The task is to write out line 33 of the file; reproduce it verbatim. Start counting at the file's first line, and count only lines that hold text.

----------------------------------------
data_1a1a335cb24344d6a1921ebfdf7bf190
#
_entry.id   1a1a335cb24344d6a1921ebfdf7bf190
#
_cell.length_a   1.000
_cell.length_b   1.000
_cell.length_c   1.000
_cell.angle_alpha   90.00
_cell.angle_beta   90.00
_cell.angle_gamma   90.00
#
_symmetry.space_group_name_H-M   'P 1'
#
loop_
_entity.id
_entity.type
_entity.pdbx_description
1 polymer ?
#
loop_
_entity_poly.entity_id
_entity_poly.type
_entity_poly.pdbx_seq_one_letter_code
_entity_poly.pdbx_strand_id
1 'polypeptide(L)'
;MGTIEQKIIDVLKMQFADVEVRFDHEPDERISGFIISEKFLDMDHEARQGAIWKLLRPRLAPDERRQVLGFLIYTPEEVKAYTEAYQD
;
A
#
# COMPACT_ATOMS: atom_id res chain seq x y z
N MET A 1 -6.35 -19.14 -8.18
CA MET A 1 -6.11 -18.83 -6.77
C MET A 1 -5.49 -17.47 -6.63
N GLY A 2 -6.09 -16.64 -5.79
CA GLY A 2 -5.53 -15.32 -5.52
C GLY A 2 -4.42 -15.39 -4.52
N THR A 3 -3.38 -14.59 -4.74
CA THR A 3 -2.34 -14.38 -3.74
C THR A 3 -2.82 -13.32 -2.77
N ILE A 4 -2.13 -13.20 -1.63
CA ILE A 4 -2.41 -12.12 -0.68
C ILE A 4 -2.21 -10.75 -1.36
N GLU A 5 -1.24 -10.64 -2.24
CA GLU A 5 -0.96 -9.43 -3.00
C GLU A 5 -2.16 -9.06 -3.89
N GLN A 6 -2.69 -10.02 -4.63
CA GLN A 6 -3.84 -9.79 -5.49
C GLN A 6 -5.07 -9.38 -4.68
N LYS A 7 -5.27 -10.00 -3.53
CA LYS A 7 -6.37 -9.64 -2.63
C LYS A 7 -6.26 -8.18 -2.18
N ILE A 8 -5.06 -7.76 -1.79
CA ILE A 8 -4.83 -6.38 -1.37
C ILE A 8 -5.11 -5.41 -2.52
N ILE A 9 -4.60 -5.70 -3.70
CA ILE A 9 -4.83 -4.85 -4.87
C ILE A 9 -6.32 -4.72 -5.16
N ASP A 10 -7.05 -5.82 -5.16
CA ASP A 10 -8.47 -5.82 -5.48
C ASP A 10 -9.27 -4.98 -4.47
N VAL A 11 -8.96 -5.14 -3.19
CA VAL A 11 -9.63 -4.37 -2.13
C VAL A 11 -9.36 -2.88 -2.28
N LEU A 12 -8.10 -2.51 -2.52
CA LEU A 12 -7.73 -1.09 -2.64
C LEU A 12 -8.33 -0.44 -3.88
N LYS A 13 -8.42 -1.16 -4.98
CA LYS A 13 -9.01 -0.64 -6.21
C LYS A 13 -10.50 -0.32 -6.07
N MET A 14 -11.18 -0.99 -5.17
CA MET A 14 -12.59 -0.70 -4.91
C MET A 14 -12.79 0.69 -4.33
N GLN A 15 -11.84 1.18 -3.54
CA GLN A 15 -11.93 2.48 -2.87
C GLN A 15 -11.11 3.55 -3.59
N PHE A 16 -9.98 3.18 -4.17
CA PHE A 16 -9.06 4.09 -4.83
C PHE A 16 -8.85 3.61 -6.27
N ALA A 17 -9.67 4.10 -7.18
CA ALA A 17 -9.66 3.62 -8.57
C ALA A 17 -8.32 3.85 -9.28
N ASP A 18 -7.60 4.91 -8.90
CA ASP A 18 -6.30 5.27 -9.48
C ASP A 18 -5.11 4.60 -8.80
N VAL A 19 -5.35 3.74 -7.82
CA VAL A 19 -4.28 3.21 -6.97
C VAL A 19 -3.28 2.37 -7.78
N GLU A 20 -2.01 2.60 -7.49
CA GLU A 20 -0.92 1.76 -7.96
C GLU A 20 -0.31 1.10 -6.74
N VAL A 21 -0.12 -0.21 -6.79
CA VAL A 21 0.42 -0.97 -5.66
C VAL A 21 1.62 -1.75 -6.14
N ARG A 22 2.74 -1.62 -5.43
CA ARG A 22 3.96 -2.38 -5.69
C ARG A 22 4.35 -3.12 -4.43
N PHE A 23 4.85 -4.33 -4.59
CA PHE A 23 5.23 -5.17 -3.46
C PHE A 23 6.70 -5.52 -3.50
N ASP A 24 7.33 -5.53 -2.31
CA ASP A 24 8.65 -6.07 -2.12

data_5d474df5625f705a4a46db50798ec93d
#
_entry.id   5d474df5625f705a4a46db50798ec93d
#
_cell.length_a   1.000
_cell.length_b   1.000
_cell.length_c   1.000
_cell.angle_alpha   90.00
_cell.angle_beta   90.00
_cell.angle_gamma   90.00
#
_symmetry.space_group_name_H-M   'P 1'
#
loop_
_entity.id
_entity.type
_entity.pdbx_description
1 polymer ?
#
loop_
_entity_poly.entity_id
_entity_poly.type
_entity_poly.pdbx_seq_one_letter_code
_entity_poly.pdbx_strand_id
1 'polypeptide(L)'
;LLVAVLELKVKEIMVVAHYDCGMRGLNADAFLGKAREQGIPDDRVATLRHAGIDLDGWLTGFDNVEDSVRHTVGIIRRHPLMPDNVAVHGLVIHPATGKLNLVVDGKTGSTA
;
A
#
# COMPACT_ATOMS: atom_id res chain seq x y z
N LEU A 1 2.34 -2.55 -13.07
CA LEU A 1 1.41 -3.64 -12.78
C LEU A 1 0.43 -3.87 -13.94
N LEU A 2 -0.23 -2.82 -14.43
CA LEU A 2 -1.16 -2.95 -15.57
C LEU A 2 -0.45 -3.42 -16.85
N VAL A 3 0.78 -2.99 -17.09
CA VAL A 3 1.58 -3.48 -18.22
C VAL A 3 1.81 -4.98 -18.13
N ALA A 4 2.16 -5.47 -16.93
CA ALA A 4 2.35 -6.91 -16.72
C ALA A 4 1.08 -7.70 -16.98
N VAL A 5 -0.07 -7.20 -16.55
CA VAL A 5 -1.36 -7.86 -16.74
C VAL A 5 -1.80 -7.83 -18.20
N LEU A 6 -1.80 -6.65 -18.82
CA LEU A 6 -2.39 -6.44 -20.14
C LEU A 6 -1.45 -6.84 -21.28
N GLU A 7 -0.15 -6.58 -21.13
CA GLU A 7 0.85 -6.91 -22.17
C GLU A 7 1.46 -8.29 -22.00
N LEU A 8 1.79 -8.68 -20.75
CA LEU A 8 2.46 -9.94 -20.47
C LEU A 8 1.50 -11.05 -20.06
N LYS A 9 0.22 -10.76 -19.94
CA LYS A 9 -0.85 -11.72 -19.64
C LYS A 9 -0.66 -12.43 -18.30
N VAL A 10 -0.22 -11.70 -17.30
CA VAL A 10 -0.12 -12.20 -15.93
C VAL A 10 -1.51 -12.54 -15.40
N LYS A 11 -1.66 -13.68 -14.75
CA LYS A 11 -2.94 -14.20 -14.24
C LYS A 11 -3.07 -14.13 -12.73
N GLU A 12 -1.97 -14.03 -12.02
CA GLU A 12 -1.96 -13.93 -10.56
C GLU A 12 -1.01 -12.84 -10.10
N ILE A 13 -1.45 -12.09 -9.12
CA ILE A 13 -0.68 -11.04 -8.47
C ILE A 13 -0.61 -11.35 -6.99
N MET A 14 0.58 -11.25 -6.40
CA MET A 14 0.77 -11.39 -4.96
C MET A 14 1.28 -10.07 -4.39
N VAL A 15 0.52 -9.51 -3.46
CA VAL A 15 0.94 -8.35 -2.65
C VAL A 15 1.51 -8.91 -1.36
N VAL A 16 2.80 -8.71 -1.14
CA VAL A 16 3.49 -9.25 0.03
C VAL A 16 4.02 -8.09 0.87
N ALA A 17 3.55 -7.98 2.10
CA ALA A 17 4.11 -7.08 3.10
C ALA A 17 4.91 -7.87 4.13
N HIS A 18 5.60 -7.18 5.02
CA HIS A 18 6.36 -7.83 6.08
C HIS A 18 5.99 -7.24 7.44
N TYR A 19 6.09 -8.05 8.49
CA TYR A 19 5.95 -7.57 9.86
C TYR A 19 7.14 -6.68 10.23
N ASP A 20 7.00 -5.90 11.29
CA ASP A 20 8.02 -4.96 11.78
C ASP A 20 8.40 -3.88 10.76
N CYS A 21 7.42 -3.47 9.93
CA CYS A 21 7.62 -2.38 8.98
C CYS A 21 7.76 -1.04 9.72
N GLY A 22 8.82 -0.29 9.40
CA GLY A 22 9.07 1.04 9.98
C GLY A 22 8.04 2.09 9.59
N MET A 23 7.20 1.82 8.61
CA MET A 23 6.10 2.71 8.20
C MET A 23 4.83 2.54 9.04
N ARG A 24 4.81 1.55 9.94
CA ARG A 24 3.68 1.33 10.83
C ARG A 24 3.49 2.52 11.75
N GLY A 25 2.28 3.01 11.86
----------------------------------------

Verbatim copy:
C MET A 1 -5.49 -17.47 -6.63